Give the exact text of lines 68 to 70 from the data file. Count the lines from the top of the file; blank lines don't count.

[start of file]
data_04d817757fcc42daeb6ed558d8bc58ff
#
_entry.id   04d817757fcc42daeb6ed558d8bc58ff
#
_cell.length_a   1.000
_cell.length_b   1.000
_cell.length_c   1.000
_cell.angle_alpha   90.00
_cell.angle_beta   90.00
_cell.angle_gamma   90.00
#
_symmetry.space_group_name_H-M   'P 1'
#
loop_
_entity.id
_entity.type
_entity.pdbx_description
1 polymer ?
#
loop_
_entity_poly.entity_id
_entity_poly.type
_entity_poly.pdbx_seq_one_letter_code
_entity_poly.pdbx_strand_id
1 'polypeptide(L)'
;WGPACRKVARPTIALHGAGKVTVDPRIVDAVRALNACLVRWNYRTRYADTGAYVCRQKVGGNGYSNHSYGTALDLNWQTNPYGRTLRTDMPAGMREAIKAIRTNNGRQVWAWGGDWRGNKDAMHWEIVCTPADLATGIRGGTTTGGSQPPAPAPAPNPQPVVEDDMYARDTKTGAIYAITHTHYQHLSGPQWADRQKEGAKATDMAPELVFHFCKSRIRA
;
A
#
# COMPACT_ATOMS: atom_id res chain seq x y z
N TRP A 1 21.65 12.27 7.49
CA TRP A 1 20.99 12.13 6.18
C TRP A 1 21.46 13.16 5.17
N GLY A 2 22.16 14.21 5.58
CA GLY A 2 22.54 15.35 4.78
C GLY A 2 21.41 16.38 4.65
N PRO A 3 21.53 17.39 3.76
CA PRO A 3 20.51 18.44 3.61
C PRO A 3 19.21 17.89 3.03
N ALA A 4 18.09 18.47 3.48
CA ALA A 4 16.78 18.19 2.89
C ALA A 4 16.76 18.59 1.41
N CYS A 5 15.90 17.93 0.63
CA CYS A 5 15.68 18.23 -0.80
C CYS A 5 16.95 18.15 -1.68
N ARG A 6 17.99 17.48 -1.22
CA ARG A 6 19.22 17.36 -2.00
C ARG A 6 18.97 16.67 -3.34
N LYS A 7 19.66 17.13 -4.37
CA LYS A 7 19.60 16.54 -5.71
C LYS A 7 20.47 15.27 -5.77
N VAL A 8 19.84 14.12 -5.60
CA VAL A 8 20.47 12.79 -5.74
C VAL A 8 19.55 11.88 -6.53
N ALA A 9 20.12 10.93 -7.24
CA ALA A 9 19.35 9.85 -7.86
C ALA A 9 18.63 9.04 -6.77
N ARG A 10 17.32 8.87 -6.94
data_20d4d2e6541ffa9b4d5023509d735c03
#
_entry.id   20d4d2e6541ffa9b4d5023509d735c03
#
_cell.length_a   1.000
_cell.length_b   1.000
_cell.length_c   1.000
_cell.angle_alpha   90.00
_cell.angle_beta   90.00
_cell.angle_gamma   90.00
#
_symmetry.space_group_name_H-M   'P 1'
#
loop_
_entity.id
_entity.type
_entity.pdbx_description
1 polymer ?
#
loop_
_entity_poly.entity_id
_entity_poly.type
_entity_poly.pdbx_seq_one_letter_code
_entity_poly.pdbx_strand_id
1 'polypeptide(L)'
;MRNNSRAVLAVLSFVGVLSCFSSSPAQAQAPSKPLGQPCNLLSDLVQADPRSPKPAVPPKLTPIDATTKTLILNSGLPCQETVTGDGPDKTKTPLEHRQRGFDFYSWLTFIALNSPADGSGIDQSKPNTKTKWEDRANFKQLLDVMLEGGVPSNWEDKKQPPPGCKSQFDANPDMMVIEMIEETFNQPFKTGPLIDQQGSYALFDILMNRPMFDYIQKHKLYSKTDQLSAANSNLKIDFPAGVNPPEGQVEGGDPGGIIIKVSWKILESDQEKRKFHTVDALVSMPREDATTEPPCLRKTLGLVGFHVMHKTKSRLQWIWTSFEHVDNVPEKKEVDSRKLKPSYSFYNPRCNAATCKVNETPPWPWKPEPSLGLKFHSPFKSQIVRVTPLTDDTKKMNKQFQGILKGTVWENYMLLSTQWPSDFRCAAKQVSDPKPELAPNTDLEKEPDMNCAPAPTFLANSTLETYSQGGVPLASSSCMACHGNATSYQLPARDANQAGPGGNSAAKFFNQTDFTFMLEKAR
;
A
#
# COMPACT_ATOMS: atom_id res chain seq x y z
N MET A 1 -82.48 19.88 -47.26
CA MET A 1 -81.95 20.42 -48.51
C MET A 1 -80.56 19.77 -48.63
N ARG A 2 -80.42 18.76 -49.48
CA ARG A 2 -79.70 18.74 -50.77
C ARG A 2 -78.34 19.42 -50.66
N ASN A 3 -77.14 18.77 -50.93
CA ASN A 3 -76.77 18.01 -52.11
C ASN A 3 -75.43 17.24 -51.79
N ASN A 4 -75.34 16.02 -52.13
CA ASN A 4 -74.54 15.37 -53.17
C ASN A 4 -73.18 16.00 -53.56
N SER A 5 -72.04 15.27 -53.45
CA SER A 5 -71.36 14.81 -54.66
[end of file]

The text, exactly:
_cell.angle_gamma   90.00
#
_symmetry.space_group_name_H-M   'P 1'